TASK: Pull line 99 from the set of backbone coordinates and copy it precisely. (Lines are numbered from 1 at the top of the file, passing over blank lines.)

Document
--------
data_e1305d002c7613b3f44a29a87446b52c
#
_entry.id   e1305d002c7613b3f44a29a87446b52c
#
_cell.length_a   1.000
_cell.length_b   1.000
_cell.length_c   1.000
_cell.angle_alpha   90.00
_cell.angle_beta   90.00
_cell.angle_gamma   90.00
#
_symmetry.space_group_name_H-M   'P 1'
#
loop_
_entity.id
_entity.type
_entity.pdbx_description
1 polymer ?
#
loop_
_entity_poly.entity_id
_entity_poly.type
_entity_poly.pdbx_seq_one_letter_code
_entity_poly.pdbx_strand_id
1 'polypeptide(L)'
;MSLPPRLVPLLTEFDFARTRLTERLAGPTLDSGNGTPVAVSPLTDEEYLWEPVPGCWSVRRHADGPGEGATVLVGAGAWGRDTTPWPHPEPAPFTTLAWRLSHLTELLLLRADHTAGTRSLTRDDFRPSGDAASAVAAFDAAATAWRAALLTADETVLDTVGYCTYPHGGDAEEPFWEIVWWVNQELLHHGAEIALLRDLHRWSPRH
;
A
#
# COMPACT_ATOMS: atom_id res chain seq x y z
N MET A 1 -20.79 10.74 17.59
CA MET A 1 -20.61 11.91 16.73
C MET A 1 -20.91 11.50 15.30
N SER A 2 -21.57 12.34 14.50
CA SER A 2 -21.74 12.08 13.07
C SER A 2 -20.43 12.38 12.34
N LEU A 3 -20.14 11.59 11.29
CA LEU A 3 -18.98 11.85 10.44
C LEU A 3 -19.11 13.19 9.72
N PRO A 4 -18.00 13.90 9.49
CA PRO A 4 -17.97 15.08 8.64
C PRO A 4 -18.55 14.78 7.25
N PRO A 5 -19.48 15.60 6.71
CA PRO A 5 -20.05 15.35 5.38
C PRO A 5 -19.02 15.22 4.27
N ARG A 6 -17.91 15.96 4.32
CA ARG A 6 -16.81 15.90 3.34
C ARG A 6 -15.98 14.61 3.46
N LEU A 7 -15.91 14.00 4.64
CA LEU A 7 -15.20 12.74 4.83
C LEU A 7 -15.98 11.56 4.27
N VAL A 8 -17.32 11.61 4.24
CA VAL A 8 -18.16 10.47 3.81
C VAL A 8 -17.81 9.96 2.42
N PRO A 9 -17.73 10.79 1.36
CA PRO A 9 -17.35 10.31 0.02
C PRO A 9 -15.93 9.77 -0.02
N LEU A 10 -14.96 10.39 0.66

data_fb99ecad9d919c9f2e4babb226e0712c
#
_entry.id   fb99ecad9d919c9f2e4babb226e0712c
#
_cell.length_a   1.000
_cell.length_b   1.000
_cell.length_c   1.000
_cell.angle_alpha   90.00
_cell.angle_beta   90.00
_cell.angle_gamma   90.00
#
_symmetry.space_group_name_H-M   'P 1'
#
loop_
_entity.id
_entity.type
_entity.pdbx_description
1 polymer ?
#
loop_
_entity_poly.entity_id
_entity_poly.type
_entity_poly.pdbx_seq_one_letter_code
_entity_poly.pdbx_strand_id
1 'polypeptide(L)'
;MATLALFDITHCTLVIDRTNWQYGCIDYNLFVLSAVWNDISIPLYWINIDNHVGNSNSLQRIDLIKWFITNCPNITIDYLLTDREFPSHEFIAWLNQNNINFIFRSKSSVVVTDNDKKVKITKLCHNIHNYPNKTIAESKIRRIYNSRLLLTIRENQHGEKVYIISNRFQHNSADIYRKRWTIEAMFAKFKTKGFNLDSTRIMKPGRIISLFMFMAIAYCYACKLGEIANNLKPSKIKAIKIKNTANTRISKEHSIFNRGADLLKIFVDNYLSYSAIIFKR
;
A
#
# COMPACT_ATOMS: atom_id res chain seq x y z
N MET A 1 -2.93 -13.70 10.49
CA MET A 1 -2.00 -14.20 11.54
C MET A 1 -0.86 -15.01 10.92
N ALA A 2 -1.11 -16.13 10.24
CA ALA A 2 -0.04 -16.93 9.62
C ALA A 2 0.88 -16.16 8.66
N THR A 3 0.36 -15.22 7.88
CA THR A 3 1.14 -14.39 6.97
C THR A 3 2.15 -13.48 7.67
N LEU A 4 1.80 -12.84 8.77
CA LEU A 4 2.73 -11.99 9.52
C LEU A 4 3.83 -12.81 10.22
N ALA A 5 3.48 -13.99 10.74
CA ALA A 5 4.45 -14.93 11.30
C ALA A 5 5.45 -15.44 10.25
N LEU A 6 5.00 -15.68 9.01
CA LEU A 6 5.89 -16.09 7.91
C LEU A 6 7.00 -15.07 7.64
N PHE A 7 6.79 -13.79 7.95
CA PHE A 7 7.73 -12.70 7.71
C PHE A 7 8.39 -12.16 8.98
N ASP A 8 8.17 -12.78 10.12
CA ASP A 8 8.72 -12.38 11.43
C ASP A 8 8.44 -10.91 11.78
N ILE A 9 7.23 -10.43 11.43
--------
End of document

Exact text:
CA LEU A 4 2.73 -11.99 9.52